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German Castles

Capturing important moments in history from as far back as the 11th and 12th centuries, Deutschland’s palatial monuments are as striking to us today as they were to the royal families and military leaders who once inhabited them.

Having survived centuries and World Wars, many of these castles remain important parts of German life. They now serve as government buildings, museums, landmarks, hotels, and—in more than a few cases—incredible private homes.

Identified from the top:

  • Hohenzollern
  • Eltz Castle
  • Sababurg
  • Wartburg
  • Schwerin Castle
  • Dornburg
  • Burghausen Castle
  • Neuschwanstein Castle
  • Lichtenstein Castle
  • Althoff Grandhotel Castle

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That time Thor was a beautiful woman:

Norse Mythology is literally the greatest thing in the world. Now I know what you’re thinking, “Wait, Thor, like the dude from those Marvel movies?” 

Yes, but if you didn’t know, most of the lore and mythology of Marvel’s Thor is actually built around the foundation of actual Norse Mythology, Why we spend so much time learning about the Greek gods in school is beyond me, because Norse gods are so wild. 

Take for instance the story of Thor and Thrym. So Thrym was a frost giant living to Jotunheim, and as the Frost Giants are known to be, was jealous of the damned Asgardians and their luxurious realm. So Thrym rocks on up to Asgard and steals Thor’s hammer which he’d just used to murderface another frost giant, Hrungnir. 

Thor is pissed. Like who does Thrym think he is? “This is my poorly-manufactured short-handled hammer!” I assume Thor yelled in anger.

So finally, Thrym is all like “Ok ok, I’ll give you back your hammer, if you make Freya marry me.” Now Freya was like the most beautiful of the Gods, and obvs Thrym knew this, so it would be hella prestigious. So Thor and Loki go to Freya and are like “Yo, can you take one for the team and marry this dude so I can get my precious hammer back?” and I imagine that Freya just dead-pan stared at him for no less than 3 minutes, in silence, before telling him to “Fuck off.” (In the cinematic retelling of this story, Freya must be played by Gillian Anderson)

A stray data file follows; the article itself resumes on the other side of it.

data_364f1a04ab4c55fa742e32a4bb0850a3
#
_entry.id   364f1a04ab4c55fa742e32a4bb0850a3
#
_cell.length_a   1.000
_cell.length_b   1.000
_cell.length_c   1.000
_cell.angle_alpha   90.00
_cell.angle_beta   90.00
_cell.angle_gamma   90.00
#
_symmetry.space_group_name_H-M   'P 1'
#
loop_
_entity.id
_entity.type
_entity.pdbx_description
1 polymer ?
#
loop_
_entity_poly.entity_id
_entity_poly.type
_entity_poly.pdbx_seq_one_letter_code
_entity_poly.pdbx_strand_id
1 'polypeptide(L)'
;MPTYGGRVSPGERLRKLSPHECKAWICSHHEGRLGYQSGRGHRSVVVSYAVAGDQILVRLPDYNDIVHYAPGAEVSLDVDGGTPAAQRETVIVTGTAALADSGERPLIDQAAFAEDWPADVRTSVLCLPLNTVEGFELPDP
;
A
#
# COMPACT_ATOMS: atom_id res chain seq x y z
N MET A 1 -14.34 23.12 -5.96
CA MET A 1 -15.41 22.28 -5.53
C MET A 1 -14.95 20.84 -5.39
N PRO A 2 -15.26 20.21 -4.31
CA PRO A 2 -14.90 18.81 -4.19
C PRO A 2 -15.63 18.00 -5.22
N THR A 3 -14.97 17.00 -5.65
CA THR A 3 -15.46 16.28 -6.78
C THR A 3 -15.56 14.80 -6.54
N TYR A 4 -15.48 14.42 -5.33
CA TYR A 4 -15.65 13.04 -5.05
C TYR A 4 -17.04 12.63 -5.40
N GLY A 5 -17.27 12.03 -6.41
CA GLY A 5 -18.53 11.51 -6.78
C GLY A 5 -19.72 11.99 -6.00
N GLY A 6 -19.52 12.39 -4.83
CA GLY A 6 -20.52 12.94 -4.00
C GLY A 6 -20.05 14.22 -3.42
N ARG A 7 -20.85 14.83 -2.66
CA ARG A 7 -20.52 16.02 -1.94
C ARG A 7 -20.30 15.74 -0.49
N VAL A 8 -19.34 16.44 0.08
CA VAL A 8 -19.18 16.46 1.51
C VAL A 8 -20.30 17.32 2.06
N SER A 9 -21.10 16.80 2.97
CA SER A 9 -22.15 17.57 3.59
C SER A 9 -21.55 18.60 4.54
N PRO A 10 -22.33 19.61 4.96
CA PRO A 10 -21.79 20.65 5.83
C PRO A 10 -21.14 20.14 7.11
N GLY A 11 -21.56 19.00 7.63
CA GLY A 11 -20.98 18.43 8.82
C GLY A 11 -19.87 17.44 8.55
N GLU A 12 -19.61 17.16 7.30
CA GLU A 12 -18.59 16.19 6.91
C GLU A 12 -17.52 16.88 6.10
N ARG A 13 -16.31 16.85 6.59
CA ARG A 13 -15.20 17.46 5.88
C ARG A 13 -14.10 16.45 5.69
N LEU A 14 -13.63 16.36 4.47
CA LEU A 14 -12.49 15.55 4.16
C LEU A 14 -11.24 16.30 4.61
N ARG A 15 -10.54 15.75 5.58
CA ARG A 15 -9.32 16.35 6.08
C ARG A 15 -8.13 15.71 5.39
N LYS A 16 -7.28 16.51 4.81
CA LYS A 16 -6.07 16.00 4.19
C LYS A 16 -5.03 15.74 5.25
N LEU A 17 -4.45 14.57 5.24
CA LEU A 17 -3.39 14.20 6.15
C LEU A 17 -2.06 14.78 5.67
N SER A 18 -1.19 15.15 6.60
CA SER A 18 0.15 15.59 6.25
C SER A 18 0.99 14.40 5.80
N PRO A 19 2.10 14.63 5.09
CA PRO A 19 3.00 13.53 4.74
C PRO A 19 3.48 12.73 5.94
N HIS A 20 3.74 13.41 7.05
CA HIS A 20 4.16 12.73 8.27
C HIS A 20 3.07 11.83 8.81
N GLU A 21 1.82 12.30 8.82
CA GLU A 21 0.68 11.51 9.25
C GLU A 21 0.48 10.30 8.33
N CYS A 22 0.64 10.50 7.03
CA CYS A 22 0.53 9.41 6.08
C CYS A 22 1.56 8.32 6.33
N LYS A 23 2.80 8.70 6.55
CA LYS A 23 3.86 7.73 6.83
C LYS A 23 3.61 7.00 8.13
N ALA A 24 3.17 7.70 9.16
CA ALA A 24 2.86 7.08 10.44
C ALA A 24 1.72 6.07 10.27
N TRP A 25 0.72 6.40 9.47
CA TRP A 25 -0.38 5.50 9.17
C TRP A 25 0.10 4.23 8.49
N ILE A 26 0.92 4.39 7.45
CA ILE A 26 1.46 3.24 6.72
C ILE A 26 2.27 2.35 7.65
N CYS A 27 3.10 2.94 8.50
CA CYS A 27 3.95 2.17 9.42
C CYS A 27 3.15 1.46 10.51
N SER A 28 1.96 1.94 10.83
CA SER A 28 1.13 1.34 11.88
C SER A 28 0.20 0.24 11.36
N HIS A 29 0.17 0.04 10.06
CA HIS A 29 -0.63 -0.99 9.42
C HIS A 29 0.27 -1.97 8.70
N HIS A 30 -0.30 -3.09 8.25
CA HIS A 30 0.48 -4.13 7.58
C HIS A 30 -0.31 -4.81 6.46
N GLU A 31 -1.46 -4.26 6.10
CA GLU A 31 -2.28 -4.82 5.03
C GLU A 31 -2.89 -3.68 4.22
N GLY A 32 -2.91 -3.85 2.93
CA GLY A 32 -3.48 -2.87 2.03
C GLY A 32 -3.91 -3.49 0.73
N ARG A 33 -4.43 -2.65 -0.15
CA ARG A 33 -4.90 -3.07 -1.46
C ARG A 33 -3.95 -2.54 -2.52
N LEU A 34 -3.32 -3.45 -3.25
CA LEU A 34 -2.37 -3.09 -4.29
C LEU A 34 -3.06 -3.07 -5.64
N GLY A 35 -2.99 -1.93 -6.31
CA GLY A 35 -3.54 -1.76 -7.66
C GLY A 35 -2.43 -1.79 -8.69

So Loki, being Loki, is like “My man, Thor, let’s just dress you up like Freya.” and Thor is like “Sure, why not”

The two of them march into fuckin Jotunheim, Thor dressed as Freya, and Loki dressed as her handmaiden. Now, Thor has a veil that’s supposed to conceal his beard and stuff, but like, I seriously doubt that is all he needed. (Yes I’m sure Loki used some kind of deception magic but let’s not be a buzzkill and ruin this story, k?)

So the door swings open and Thrym is like “Oh it is her, the hottest babe of all the Norse.” and he fucking rips off the veil. Thor is like “fuck, I’m done for.” 

But here’s the thing, Thrym is a freaking frost giant, so like he doesn’t know the difference, he just heard Freya was hella hot and so he’s like “Ooo you are even more beautiful than I ever imagined.” 

Now I gotta think Thor and Loki share a glance at this, cause Thor is sitting there, dressed in Freya’s clothes, with a full bead and oh, by the way, he has a giant shard of flint PROTRUDING FROM HIS FOREHEAD because when he killed Hrungnir part of Hrungnir’s flint hammer got lodged in Thor’s forehead and no one could get it out so they just LEFT IT THERE.

So Thrym invites them in, serves them this huge feast, the entire time Thrym is like flirting madly with Thor, who he believes is Freya despite the beard, and giant shard sticking out of his forehead. Finally, at the end of the night he gives “Freya” Thor’s hammer as a gift, to which Thor reveals himself to be Thor and MURDERS EVERYONE IN THE GOD DAMN ROOM! (sans Loki of course who is just in the corner bent over with laughter… or throwing up from too much mead, the world may never know. Do Norse Gods get alcohol poisoning?)

And that’s how Thor, with a shard of flint in his forehead, dressed as a woman, got his Hammer back from Thrym who probably should have known better than to mess with THE GUY WHO GOT A GIANT SHARD OF FLINT STUCK IN HIS SKULL AND TREATED IT ONLY AS A MINOR ANNOYANCE.

Medieval Scandinavians would bury salmon and herrings in holes in the ground to ferment. This would preserve the fish, for eating over the winter. Danes and Norwegians called it “laks,” to the Germans it was “lachs,” and you probably know the Yiddish name, “lox.” Of course today it is simply cured  in a fridge, with salt and a dash of sugar.

Yes, this was actually a thing. Coming from McCall’s Great American Recipe Card Collection of 1973, Ham and Bananas Hollandaise was a secret government project introduced to distract an innocent public with something worse than the oil embargo. To create this potassium horror, I sprinkled the helpless bananas with lemon juice, wrapped them in ham, smothered them in mustard, and baked the lot for 10 minutes, pausing only to douse them in viscous hollandaise.

The finished dish smelled liked a banana slaughterhouse, but for the good of culinary archaeology, I dug right in. The end result was OK going down, but two cans of Coke and a mouthful of Listerine did nothing for the lingering aftertaste. Important note: If your face assumes a thousand-yard stare after eating something, there is something wrong with that food.

7 Gross Foods Your Grandparents Ate (That We Taste Tested)

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NASA astronaut Kate Rubins offers NASA mathematician Katherine Johnson birthday greetings from the International Space Station.

You can read her story in this Nasa entry.

“I counted everything. I counted the steps to the road, the steps up to church, the number of dishes and silverware I washed … anything that could be counted, I did.”

Katherine Johnson